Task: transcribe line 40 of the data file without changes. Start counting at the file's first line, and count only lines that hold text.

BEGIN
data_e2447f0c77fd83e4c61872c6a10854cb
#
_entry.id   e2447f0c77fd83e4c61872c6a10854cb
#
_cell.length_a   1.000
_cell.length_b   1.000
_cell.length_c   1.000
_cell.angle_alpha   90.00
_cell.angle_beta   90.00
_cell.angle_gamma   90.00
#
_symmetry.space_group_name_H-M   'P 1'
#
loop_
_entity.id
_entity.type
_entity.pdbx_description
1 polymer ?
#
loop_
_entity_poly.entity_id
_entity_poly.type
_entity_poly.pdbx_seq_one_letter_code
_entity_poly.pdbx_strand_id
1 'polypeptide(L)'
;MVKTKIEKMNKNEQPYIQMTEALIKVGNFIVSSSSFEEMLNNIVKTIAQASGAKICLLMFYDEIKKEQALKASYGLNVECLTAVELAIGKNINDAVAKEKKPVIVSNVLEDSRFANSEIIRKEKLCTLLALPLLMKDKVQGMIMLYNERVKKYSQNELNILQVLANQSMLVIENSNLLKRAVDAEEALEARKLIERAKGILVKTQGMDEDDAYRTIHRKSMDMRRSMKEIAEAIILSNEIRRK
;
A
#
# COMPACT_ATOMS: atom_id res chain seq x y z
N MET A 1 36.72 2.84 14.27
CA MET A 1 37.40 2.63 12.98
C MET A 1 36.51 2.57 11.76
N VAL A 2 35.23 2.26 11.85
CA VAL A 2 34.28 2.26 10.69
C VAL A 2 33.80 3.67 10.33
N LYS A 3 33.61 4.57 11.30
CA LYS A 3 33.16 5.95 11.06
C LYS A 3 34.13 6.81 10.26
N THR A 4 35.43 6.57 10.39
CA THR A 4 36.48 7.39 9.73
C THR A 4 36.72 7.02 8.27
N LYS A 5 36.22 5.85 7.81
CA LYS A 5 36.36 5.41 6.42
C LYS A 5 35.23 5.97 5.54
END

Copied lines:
N THR A 4 35.43 6.57 10.39